"You said you could not get anybody local," Birge said. "But how many times have I been down there to answer your questions?"
"He has been great to work for, he has a great team in Corvallis," he added. "We don't need to end this contract this month; let's let him bring in a building official and see how things go."
The council agreed that contract does not need to be terminated immediately.
Babitz said he wanted to give Francis time to digest the decision and to get more specifics from the county on their proposal, including the possibility of having county officials attend the next city council meeting.
"It doesn't feel like implementing this tonight versus two weeks from now makes a big difference," councilman Jeff Nicol said. "I feel like we are rushing this; with all due respect to the folks who are here, it doesn't feel like this has been put out to public for transparency ... I would feel better if it was out in public for a few weeks."
In the end Francis was directed to go back and resume discussions with the county, Clair and the concerned developers on finding a solution to the issue - and to bring it back to the council in two weeks.
The loss portion of the meeting came at the very end, when the council came out of executive session to authorize real estate broker Greg Colt to lower the city's asking price on a property it has listed for sale after failing to secure a suitable offer.
The city is selling several properties to make up the funds from the city hall remodel.
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Parkdale third graders sing "12 Disaster Days of Christmas"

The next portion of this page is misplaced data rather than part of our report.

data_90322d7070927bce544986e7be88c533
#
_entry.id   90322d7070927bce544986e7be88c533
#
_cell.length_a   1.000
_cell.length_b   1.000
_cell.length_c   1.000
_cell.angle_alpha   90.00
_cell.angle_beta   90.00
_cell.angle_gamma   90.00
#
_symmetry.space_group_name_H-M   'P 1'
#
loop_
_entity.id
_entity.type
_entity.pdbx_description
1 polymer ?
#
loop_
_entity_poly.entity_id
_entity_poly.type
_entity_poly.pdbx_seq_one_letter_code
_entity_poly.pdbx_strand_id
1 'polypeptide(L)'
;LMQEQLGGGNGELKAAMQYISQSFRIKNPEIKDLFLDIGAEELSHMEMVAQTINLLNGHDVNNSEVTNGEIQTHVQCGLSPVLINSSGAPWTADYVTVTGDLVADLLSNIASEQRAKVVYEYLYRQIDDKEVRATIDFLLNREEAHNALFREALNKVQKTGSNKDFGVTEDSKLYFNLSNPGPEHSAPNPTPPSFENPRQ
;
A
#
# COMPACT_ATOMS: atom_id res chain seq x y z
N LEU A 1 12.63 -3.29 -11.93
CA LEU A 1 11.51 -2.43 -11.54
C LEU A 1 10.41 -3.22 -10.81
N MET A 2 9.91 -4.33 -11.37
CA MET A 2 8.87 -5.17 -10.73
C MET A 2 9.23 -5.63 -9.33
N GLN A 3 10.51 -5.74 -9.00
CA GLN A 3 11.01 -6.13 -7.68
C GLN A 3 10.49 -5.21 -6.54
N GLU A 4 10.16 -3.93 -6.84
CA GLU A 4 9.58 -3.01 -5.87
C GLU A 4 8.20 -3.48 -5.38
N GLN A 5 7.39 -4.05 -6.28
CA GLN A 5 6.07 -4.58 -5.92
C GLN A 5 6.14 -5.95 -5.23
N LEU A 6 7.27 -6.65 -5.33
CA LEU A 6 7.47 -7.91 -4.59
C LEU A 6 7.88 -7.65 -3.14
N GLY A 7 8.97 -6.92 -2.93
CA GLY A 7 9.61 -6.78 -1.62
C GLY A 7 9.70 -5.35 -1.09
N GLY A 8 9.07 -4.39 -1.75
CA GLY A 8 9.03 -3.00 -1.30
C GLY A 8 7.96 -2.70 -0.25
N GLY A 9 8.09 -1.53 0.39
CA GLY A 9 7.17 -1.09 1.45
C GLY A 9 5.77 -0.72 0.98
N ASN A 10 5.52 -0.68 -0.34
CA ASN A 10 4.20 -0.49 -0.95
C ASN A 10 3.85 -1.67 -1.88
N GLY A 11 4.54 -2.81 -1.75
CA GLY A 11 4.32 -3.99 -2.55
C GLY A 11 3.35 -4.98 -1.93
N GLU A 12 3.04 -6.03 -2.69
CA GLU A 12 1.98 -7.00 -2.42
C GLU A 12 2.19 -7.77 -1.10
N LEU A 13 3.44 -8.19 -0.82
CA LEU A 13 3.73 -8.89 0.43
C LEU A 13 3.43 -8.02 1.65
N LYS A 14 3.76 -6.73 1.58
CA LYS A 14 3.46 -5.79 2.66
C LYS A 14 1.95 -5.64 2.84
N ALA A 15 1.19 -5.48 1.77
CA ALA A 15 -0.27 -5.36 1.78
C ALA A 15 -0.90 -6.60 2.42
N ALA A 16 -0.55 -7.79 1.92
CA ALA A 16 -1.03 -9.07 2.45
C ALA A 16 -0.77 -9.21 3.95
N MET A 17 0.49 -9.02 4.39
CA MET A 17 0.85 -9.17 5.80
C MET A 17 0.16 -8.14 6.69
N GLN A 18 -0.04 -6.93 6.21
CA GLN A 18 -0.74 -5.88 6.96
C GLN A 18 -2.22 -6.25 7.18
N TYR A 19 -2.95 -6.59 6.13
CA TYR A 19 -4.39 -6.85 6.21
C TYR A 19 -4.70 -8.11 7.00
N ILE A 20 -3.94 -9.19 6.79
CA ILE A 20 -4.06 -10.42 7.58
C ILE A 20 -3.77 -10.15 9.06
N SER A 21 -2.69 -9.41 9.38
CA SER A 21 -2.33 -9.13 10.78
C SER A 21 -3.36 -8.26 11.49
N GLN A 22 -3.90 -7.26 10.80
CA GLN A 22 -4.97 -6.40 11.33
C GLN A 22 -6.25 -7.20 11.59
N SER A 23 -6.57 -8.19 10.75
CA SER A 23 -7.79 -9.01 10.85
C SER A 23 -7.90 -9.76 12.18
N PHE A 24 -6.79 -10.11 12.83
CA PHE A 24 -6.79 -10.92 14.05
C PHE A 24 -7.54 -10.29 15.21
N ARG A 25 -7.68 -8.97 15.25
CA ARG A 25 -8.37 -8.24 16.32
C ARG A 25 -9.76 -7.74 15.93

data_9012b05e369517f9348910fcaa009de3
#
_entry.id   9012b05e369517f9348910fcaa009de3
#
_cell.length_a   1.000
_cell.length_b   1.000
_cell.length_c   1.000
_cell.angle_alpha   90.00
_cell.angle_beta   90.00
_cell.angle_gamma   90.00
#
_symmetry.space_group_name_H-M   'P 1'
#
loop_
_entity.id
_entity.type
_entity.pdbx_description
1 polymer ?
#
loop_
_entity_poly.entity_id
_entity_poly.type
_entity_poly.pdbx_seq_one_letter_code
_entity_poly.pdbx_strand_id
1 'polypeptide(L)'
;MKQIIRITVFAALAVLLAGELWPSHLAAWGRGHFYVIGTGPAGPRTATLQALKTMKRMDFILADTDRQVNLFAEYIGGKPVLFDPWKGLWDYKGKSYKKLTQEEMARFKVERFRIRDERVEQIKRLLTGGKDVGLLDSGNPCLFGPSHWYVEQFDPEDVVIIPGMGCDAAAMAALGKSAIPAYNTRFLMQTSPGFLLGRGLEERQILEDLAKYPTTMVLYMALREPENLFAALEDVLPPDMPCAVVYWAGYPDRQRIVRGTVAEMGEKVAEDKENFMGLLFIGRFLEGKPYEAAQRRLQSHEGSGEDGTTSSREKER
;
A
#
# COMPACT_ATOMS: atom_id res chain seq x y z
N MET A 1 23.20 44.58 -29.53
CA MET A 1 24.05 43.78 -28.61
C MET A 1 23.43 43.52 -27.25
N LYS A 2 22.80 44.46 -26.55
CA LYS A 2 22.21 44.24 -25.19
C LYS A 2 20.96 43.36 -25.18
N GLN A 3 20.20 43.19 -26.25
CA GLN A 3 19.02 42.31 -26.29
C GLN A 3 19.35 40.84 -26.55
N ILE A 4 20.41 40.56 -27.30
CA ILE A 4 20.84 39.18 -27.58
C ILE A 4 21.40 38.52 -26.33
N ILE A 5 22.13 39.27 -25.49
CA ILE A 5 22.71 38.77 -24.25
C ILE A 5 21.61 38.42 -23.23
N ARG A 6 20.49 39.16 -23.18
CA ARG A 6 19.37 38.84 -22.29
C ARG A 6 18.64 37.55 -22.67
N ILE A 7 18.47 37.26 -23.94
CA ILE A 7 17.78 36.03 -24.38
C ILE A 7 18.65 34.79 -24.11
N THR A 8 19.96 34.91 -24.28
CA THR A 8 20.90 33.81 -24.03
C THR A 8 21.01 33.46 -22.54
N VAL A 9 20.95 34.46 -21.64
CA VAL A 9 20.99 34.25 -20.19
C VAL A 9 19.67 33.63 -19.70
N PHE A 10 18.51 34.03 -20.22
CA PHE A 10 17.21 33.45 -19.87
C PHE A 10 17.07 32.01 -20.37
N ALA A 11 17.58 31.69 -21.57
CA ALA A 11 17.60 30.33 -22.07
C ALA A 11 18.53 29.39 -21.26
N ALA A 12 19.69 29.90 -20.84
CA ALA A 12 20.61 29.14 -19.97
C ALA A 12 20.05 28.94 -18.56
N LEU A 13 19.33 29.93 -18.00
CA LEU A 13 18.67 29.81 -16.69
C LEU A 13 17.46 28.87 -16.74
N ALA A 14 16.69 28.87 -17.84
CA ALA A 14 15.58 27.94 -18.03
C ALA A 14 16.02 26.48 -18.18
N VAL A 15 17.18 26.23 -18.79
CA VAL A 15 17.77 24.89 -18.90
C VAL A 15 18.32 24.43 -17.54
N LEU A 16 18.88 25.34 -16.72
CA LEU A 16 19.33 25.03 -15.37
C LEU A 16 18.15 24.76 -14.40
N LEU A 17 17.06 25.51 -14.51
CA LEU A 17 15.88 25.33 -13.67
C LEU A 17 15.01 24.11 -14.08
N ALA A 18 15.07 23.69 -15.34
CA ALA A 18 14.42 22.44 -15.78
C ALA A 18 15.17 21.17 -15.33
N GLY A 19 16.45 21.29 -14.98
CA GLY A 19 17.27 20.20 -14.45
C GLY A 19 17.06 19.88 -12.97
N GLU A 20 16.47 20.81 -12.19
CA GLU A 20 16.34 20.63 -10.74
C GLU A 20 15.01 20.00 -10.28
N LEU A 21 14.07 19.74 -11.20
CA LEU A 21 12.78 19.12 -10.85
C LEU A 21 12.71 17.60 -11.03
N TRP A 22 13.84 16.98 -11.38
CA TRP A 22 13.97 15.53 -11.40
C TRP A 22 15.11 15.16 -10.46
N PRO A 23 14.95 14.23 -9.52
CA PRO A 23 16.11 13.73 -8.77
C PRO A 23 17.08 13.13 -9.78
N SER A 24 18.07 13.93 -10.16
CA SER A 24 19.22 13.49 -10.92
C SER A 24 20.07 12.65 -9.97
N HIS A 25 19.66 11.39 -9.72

Welcome to your sing-able Christmas gift list. What follows is an emergency rendition of “12 Days of Christmas” – for outfitting your home or car in case of snow storm, earthquake, flood or other emergency. Read it as a simple list, or sing it to the tune of “12 Days” – you know, as in “ … and a partridge in a pear tree…” Not to make light of it, but the song is a familiar framework for a set of gift ideas that you could consider gathering together, even if the recipient already owns items such as a bunch of coats, tire chains and flashlights. Stores throughout the Gorge are stocked up on all these items. Buying all 12 days might be prohibitive, but here are three ideas for checking any of the dozen off your list (notations follow, 1-12.) The gift items needed to stay warm, dry and safe are also coded to suggest items in your abode (A) in your car (C) or both (B). 12 Gallons of Water (A) 11 Family meals (B) 10 Cans of propane (A) 9 Hygiene bags (B) 8 Packs of batteries (A) 7 Spare coats (B) 6 Bright red flares (C) 5 Cozy blankets (B) 4 Tire chains (C) 3 Flashlights (B) 2 cell phone chargers (B) 1 And a crush-proof first aid kit (B) Price ranges? Here’s a few quotes for days Three, Two, Four and Nine: n A family gift of flashlights (three will run $15-30, Hood River Supply, Tum-A-Lum) n Cell phone chargers (two will run $30-60) n Tire chains (basic set, $30, Les Schwab, returnable if unused for the winter) n Family meals ($100 or so should cover the basics for three or four reasonably well-fed days) n The home kit should be kept in a handy place near an exit, and remember that water needs to be replenished every few months. If you have a solid first aid kit already, switch out the gift idea with “and-a-sto-o-u-t- tub-for it-all …” Otherwise, it’s a case of assembling your home or car kits and making sure all members of the family know what the resources are and how to use them (ie flares and propane). Emergency situations are at worst life-threatening, at best deeply uncomfortable if you and your family are left without power for an extended period, or traveling and find yourself in a situation where you need to wait out a storm, lengthy traffic delay, or other crisis. Notes on the 12 gift ideas: 12 – Gallons of water: that’s one per person in a four-member family to last for three days, the recommended minimum to be prepared for utility outages. 11 – Easy-open packaged goods, energy bars, dried food and nuts are good things to include for nutrition. Think of what your family of four needs for three days to stay fortified and hydrated (see number 12). Can-opener also recommended 10 – If you have a propane camping stove, keep extra fuel handy. 9 – Hygiene bags: put packaged moistened towelettes, toilet paper, and plastic ties in large garbage bags (for personal sanitation) Resource list courtesy of Hood River County Emergency Management, Barbara Ayers, manager/ 541-386-1213. The county also reminds residents to Get a Kit, Make A Plan to connect your family if separated, and Stay Informed. See www.co.hood-river.or.us to opt-in for citizen alerts. Enlarge